Share this story


How do I do the right thing and still earn a profit?

Establishing a purpose for your work

Tom says: I worked for a large company as a production supervisor and then plant manager for more than 12 years. I worked a lot of hours and felt unfulfilled. I wanted more for my family and thought I could contribute more to the community. I started this company 10 years ago and it hasn’t always been easy. But my wife knows my dream and has trusted me. My family has sacrificed a lot in order to keep this company going. So have my employees – they have numerous times sacrificed pay increases and put in unpaid overtime.

Finally I landed that big contract that may push us over the top. Maybe now I can make it up to my family. In order to make enough profit, however, I need to keep costs down by not buying new equipment, giving small pay increases, and doing the additional work with just a few more workers. When I presented this plan to my current employees, they were not happy. They asked how we’re going to produce quality products without adequate resources. And they’d been expecting a reward when we got that big contract – a payoff for their sacrifices.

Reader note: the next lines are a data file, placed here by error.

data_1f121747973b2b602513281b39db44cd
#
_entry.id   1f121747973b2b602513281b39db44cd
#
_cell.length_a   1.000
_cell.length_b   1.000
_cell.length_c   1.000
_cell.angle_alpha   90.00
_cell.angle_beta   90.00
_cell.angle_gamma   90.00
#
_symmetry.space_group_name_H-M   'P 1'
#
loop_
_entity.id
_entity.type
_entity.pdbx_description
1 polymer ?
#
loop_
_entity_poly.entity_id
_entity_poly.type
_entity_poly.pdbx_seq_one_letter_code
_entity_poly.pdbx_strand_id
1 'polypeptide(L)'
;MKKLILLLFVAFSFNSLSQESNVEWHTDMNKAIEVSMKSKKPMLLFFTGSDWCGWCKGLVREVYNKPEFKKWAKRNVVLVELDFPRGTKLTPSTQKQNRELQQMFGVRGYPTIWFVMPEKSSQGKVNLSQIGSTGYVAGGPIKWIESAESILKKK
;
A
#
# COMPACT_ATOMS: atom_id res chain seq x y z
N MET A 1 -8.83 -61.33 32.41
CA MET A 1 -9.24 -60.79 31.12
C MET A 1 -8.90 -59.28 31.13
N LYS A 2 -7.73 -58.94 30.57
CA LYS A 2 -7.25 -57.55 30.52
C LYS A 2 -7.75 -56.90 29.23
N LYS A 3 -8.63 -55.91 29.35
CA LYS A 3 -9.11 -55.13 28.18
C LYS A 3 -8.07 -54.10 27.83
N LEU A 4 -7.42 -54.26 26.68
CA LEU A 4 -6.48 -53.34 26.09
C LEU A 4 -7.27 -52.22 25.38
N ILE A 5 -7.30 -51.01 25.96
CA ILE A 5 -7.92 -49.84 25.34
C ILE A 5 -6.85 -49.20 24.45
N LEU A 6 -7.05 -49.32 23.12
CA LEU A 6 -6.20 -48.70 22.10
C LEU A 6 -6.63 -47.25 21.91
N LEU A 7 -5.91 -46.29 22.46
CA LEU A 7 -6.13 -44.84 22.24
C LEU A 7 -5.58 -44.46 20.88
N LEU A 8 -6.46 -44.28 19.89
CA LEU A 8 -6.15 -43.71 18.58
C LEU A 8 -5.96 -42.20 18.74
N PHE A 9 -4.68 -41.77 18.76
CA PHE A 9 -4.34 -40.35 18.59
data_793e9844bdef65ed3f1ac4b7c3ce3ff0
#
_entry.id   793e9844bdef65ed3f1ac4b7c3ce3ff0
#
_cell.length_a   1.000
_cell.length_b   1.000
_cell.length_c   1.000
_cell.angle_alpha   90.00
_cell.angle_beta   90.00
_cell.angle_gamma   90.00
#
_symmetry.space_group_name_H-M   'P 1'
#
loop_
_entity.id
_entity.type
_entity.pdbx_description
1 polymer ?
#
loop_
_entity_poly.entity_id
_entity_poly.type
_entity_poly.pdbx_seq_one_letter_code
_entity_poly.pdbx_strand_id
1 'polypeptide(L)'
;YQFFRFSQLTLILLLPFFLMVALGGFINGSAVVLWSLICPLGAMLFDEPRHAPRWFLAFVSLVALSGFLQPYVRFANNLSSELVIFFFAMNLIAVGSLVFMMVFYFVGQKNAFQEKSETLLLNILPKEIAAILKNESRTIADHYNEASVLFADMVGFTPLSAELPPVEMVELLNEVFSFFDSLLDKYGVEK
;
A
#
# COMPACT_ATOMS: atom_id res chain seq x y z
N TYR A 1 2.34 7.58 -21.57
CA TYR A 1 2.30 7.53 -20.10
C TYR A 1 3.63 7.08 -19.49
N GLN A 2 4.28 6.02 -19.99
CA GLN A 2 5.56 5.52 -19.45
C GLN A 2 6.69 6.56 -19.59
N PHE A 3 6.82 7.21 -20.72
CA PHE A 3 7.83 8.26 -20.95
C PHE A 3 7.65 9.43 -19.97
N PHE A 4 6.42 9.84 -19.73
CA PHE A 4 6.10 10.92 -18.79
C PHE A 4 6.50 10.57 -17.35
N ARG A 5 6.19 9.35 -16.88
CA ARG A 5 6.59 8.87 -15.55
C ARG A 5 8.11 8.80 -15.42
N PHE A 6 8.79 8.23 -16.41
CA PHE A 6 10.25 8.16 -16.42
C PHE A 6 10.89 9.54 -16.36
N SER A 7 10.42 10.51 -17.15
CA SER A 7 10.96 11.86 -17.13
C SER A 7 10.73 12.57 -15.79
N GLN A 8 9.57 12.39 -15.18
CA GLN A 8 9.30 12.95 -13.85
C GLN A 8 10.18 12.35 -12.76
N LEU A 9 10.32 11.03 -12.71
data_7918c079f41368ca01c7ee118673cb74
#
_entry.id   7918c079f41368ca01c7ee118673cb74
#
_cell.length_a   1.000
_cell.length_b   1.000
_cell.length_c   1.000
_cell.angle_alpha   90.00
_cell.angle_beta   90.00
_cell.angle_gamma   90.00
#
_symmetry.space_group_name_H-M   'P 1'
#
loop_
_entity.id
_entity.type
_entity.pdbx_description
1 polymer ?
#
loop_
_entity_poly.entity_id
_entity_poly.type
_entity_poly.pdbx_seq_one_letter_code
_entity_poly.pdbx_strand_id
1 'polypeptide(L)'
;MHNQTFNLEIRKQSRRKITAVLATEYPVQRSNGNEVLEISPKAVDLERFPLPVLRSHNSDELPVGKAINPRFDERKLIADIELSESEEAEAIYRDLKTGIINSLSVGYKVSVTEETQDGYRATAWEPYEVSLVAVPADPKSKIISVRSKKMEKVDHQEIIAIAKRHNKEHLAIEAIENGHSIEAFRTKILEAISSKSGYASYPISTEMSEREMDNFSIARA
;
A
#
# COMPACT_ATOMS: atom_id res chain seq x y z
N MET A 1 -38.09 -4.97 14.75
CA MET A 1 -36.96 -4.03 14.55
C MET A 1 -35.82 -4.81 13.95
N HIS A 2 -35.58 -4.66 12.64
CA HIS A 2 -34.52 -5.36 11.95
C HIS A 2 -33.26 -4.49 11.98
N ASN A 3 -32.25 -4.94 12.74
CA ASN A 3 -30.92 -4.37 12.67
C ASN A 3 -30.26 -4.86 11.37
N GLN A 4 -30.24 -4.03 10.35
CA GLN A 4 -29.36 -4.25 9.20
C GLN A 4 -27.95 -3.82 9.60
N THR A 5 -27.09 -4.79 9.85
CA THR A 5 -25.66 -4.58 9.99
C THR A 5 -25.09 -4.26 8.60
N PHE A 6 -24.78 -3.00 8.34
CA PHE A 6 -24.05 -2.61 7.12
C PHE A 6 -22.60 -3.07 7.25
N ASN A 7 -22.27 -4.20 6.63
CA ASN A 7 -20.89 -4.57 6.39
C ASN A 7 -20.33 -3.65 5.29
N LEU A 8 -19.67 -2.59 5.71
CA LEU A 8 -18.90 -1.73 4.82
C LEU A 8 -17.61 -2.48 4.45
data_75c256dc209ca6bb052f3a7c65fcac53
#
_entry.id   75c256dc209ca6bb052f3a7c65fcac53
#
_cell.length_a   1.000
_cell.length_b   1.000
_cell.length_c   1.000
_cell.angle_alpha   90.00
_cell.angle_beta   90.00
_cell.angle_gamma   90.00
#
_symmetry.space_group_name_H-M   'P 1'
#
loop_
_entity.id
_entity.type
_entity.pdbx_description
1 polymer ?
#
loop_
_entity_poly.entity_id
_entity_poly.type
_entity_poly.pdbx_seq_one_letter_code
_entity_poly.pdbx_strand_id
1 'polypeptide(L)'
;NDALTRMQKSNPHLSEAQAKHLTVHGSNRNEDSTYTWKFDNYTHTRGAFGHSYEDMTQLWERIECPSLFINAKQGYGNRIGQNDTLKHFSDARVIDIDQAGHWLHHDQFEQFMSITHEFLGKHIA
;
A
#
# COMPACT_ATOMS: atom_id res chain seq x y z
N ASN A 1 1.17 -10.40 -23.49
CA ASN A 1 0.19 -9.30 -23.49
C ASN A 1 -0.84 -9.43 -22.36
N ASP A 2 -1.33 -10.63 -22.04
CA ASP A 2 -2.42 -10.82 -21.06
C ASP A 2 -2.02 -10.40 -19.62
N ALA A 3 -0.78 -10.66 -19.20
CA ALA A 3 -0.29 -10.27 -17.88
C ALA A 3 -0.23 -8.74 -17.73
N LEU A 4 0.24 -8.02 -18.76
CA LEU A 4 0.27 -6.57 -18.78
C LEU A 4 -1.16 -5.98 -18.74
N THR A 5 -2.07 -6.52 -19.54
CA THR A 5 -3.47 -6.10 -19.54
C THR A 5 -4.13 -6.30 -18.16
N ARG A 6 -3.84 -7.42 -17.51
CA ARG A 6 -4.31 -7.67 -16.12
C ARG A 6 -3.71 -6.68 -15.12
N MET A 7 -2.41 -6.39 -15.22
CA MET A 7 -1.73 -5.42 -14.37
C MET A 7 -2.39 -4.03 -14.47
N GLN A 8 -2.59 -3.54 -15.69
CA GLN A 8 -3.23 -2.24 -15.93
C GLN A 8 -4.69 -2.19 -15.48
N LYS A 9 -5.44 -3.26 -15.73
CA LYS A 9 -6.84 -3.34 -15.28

What am I going to do? If I give my employees all they demand, I won’t be able to provide anything extra for my family. Everyone has waited a long time for an opportunity like this.

The expert says: In the midst of all the financial concerns, Tom is losing sight of one of the primary reasons he started his own company – he wanted to do things right! This is what initially attracted his employees.  

According to some experts, the best way to achieve corporate success and employee loyalty is to establish a purpose that is shared by the company and its employees. One way to accomplish this is to become a “learning organization.” According to Peter Senge, in The Fifth Discipline Fieldbook, a learning organization thrives. Some attributes of a learning organization are remarkably similar to the wisdom found in Paul’s letters.

People feel they’re doing something that matters, a sense of purpose.

“The Spirit’s presence is sown in some way in each person for the good of all.” (1 Cor 12:7)

Everyone is stretching, growing or enhancing his/her capacity to create.

“Set your hearts, then, on the more important gifts.” (1 Cor 12:31)

In order to achieve true success, Tom may need to remind himself, his family and his employees of the company’s original purpose. As long as everyone concentrates first on fulfilling a mission and purpose that serves the needs of others, they can trust God to take care of the rest.

– Tim Ryan